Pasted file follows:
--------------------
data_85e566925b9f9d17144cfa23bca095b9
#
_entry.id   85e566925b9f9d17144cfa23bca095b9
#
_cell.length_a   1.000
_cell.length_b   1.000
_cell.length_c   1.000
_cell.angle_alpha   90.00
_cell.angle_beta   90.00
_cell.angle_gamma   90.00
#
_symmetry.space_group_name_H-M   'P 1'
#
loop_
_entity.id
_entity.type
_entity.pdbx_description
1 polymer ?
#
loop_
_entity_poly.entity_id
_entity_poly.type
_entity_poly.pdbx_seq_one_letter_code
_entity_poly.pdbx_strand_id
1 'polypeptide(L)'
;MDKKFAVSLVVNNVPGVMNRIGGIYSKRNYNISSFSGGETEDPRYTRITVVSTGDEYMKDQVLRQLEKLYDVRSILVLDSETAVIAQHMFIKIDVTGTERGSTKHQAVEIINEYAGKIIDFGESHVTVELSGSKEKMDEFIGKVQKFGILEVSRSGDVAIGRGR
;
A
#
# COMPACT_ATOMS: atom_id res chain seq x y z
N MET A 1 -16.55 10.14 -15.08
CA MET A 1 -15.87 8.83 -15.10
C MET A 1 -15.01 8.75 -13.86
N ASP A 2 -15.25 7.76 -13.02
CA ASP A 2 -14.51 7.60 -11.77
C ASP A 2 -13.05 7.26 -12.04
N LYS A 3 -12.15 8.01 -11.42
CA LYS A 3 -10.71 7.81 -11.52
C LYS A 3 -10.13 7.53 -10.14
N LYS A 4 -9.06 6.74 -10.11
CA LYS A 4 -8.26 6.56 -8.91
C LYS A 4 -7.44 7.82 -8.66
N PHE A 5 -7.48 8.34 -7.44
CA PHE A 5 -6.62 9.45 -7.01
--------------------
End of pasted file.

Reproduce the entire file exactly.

data_85e566925b9f9d17144cfa23bca095b9
#
_entry.id   85e566925b9f9d17144cfa23bca095b9
#
_cell.length_a   1.000
_cell.length_b   1.000
_cell.length_c   1.000
_cell.angle_alpha   90.00
_cell.angle_beta   90.00
_cell.angle_gamma   90.00
#
_symmetry.space_group_name_H-M   'P 1'
#
loop_
_entity.id
_entity.type
_entity.pdbx_description
1 polymer ?
#
loop_
_entity_poly.entity_id
_entity_poly.type
_entity_poly.pdbx_seq_one_letter_code
_entity_poly.pdbx_strand_id
1 'polypeptide(L)'
;MDKKFAVSLVVNNVPGVMNRIGGIYSKRNYNISSFSGGETEDPRYTRITVVSTGDEYMKDQVLRQLEKLYDVRSILVLDSETAVIAQHMFIKIDVTGTERGSTKHQAVEIINEYAGKIIDFGESHVTVELSGSKEKMDEFIGKVQKFGILEVSRSGDVAIGRGR
;
A
#
# COMPACT_ATOMS: atom_id res chain seq x y z
N MET A 1 -16.55 10.14 -15.08
CA MET A 1 -15.87 8.83 -15.10
C MET A 1 -15.01 8.75 -13.86
N ASP A 2 -15.25 7.76 -13.02
CA ASP A 2 -14.51 7.60 -11.77
C ASP A 2 -13.05 7.26 -12.04
N LYS A 3 -12.15 8.01 -11.42
CA LYS A 3 -10.71 7.81 -11.52
C LYS A 3 -10.13 7.53 -10.14
N LYS A 4 -9.06 6.74 -10.11
CA LYS A 4 -8.26 6.56 -8.91
C LYS A 4 -7.44 7.82 -8.66
N PHE A 5 -7.48 8.34 -7.44
CA PHE A 5 -6.62 9.45 -7.01